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Politics & Current Affairs

The Right to Piracy: The Conflict Behind SOPA

Will the conflict between intellectual property and the value of sharing knowledge be resolved?  

Editor’s Note: Since we last spoke to Brad Burnham in December of 2011, anti-SOPA activists have gained an important ally in President Obama, who voiced his opposition (sort of) to the controversial legislation in a statement released last Saturday. The bill is delayed for now, though the House will return to the issue of piracy in a month. In light of these developments, we’re republishing the first part of our interview with Burnham. Check back tomorrow for part two.

What’s the Big Idea?

Since 2000, the United Nations has promoted universal broadband access as a human right, arguing that “knowledge, more than ever is power” and affirming the conventional wisdom that in a democratic society, information should be cheap, transparent, and easily available. But the speed with which information sharing has caught on — not just as a practice, but a value — has lead to a rift between the digital world and the industries that rely on the idea of “intellectual property” to stay in business. Never has the gap between free and mine been so apparent.

So it shouldn’t come as a surprise that the Stop Online Piracy Act (SOPA) was delayed indefinitely by the House of Representatives last Friday. The controversial legislation pits content providers against internet ventures like Google and Yahoo. According to Brad Burnham of Union Square Ventures and an outspoken critic of the bill, it also amounts to online censorship. Watch the video:

Currently, the Digital Millennium Copyright Act (DMCA) protects copyrighted content while limiting the liability of websites and ISPs for anything uploaded by their users. Companies like Google and Youtube rely on copyright holders to notify them of an infringement. SOPA would place the burden for policing user activity on websites and ISPs, requiring them to block access to a site that is accused of violating the law.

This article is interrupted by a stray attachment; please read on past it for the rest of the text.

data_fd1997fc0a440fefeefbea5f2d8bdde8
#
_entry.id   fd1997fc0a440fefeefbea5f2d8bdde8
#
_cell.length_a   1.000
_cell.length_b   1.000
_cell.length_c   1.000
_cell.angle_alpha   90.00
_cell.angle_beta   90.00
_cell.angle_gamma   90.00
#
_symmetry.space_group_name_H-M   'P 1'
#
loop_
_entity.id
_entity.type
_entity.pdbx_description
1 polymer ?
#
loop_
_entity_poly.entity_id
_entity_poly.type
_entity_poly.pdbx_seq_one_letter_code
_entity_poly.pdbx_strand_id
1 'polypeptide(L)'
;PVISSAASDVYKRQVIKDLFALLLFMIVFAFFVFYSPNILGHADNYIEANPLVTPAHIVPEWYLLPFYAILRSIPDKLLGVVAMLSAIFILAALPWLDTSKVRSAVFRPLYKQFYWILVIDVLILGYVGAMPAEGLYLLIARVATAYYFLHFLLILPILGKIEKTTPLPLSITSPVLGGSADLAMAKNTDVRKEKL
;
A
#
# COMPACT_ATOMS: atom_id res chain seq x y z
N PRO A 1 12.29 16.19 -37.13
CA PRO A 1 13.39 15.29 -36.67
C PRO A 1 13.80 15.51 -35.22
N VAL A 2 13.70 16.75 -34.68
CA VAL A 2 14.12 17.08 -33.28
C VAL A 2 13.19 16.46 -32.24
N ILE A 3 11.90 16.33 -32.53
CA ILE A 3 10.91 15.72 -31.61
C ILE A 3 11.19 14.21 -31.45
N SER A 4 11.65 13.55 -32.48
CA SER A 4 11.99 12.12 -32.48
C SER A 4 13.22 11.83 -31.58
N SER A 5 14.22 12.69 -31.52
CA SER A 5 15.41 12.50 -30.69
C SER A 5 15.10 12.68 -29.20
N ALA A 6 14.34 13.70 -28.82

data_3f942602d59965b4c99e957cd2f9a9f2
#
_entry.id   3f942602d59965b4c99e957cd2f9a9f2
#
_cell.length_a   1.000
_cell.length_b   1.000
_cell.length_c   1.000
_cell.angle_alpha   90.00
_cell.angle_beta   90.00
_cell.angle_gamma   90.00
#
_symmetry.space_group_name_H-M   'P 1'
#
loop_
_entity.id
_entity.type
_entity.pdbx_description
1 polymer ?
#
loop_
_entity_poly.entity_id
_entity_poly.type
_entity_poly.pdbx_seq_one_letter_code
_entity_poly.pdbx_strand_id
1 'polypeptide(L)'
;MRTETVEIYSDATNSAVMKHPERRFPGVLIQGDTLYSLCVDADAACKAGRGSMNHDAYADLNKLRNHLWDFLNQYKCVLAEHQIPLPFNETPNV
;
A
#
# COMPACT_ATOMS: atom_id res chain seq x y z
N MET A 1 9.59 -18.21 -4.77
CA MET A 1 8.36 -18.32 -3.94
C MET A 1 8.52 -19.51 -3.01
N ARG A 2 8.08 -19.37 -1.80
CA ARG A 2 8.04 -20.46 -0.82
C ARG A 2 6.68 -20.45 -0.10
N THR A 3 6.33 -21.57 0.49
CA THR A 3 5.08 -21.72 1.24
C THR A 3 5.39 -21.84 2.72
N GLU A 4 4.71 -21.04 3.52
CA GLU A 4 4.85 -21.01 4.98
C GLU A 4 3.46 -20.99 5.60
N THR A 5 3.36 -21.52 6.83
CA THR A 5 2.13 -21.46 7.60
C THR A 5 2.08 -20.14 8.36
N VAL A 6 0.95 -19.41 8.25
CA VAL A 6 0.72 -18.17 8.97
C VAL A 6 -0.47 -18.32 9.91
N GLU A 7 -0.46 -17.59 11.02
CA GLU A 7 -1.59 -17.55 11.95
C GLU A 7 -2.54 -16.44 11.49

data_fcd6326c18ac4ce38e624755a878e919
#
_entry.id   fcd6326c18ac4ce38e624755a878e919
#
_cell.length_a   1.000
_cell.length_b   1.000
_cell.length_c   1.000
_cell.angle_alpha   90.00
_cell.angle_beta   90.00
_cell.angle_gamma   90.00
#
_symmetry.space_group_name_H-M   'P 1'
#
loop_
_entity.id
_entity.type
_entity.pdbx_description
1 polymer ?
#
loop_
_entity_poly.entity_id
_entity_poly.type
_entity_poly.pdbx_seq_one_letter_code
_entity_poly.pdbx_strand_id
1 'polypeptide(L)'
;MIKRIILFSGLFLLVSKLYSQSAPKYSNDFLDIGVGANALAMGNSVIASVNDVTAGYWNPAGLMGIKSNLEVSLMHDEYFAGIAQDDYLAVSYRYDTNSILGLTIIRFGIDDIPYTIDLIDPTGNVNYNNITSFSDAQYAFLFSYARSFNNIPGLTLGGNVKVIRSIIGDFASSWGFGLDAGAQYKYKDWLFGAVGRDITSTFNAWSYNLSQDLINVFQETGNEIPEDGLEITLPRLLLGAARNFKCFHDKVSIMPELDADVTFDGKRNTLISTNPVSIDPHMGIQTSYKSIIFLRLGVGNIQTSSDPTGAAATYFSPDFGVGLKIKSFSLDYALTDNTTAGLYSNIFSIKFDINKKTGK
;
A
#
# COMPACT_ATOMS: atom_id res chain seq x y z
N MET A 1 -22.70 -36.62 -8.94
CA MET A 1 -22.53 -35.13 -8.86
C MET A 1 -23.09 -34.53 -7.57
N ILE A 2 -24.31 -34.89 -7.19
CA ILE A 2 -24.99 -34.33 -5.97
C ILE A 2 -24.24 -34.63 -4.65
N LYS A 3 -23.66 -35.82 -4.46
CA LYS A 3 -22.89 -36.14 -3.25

The intent behind the bill is to stop offshore pirate sites from hosting U.S. content without being subject to U.S. law, says Burnham. “This bill has been presented by the content industry as a law enforcement issue, but it is a much bigger issue than that.  It’s the first really substantive regulation of the Internet.

A lot of people have positioned this debate as just a battle between the tech industry and the content industry and it’s an insiders’ game.  It’s a bunch of rich guys playing around with each other.  I don’t think that’s the case,” he adds — the future of online services, from Facebook to the tiniest entrepreneurial startup, depends on finding a solution. 

My solution to this is to try to understand it better. If there is one thing that is missing here it’s data. There are a bunch of people who have done a bunch of studies generally financed by the industries on one side of the argument or the other. Both of those tend to be pretty weak. They are not really good studies. There is really very little data about what’s actually happening. I’d love to see people really understand the impact of piracy. How much of it is going on?  How much piracy is actually a result of the fact that well intentioned people who would be happy to pay couldn’t find it anywhere else and how much of it is a result of people who just don’t want to pay? 

What’s the Significance?

Most people agree that the internet has made us smarter — will it also make us freer? That depends on how we use it. Burnham believes that companies which produce content (Hollywood, music corporations, television) should be required to reinvent their business model, instead of “kill[ing] the medium.” Although we’re used to seeing artists portrayed as the victims in this debate, it’s the industries that are suffering: artists, on the other hand, “are beginning to find really creative ways of financing projects, distributing projects, promoting projects and that’s great.  The industry is a little bit slower to adapt.” And maybe they should.  

What’s at stake is the future of the internet, and of the economy. “We want to protect the ability for young companies to use the internet and use that data to challenge the existing market structure, to challenge incumbents.  That’s the sort of—that creative destruction of capitalism.  That’s the secret to evolving this economy in a very graceful way as opposed to trying to hold back the tide, hold back the tide and then having it collapse.” 

Image courtesy of Shutterstock.


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